Address the action or behavior without attacking the person with criticism, name calling or blame. Negative personal comments can damage your relationship, even into the future.

3. Keep your comments brief and to the point

Reserve the lectures for the classroom because they never benefit relationships. If your goal is to influence positive behavioral change and resolution, less is more.

4. Resist getting sucked into an argument

If your comments are met with hostility, blame or defensiveness, fight the temptation to argue your position. Instead, state what you believe needs to be said and then end the conversation. Arguing is often destructive and will likely make the situation worse.

5. Avoid getting sidetracked

It’s easy for irrelevant or unrelated issues to sneak into a discussion when confronting a difficult issue. Commit to only addressing one concern or complaint at a time, and it will increase the likelihood of an acceptable outcome.

I will share the last five keys to confronting well in our next blog post.

Live, Work and Relate Well!

Dr. Todd

 

Tuesday, January 25, 2011

How to Respond to Complainers

Ask some folks how they’re doing, and they’ll tell you they’re sick and tired of being sick and tired. Some will go on and on about their problems. We’ve all met people who complain constantly about physical problems or other things going wrong in their lives. They seem to believe they’re magnets for misfortune. How should you handle it when someone has a habit of complaining to you?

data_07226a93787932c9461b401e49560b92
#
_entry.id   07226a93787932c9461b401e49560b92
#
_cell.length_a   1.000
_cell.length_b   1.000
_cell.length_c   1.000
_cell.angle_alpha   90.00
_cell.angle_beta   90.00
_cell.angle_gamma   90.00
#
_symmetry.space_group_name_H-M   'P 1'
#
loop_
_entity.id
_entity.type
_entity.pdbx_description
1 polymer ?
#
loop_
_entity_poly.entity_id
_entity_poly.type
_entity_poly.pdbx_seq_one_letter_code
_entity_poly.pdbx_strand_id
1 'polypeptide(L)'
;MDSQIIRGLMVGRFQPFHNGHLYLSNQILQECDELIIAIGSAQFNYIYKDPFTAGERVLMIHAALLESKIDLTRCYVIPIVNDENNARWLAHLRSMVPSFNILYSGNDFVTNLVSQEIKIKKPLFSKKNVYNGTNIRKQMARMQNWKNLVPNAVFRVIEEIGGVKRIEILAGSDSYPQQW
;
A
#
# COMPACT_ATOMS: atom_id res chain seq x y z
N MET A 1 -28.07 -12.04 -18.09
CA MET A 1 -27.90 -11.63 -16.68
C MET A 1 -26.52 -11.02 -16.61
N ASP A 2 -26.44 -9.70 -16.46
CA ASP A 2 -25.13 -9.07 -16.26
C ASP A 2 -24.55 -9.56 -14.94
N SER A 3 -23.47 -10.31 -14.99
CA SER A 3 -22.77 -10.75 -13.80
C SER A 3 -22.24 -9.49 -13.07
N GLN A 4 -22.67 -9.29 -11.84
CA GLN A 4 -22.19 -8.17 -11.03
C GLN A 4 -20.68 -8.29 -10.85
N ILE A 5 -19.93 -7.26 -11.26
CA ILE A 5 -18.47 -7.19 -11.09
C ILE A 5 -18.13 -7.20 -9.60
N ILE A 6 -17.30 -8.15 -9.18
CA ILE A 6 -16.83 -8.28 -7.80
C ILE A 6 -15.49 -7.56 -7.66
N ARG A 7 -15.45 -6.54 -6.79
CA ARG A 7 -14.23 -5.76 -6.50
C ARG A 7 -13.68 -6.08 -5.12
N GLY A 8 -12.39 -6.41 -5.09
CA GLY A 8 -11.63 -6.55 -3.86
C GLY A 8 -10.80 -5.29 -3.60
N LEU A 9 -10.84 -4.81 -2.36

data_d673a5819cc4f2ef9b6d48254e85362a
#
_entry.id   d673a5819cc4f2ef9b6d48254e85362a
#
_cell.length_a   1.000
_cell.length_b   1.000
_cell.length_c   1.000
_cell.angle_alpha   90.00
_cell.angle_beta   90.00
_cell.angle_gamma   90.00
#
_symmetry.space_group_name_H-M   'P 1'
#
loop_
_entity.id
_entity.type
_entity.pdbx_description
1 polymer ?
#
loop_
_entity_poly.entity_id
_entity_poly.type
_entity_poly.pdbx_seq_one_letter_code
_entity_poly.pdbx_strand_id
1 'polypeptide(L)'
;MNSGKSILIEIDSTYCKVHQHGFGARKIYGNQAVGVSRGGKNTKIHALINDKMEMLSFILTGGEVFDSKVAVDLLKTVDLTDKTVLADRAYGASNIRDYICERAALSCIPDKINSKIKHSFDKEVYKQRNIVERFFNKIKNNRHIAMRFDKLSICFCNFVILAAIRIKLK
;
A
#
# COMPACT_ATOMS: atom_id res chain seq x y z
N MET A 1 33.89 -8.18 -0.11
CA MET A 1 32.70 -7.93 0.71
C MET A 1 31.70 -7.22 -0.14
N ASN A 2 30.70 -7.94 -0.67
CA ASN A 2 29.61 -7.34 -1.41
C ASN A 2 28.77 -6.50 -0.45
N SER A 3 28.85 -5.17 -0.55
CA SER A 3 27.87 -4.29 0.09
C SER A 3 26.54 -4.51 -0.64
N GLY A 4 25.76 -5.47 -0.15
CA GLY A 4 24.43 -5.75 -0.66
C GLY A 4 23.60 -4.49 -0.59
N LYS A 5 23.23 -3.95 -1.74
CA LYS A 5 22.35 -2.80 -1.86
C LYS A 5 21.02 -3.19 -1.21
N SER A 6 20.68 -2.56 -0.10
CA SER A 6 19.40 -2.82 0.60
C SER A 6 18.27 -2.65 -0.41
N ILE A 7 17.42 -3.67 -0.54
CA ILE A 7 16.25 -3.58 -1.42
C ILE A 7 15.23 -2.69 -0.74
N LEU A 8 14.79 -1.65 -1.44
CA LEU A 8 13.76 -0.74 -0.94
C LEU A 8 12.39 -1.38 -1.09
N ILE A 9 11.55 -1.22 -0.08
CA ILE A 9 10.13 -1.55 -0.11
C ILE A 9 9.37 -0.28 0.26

As annoyed as you may feel, try to remember that the grumbling is an expression of pain. Even if it seems unimportant, or if it’s the complainer’s own fault, the pain is real to them. Kindly tell the person how much time you can spend with them, and then do your best to compassionately respond knowing that your words may be the only source of encouragement they receive that day. You might simply say, “I’m so sorry that you are really having a difficult time. Can I do anything for you?”

It can also be helpful to ask the complainer questions such as, “Given the challenges you just described how do you plan to respond or what do you plan to do about it.” Helping the complainer redirect their thoughts toward a solution focused mindset may help them to become more proactive in dealing with their problems and can help you feel less annoyed.

It can also be very appropriate to tell the complainer what you think about their pattern of complaining, especially if you have a close relationship with them. For example, “I really care about how you feel. You do have some very real challenges in your life. Sometimes it is hard for me to listen to you because it seems as though your attention is often drawn to real or potential problems in your life rather than to the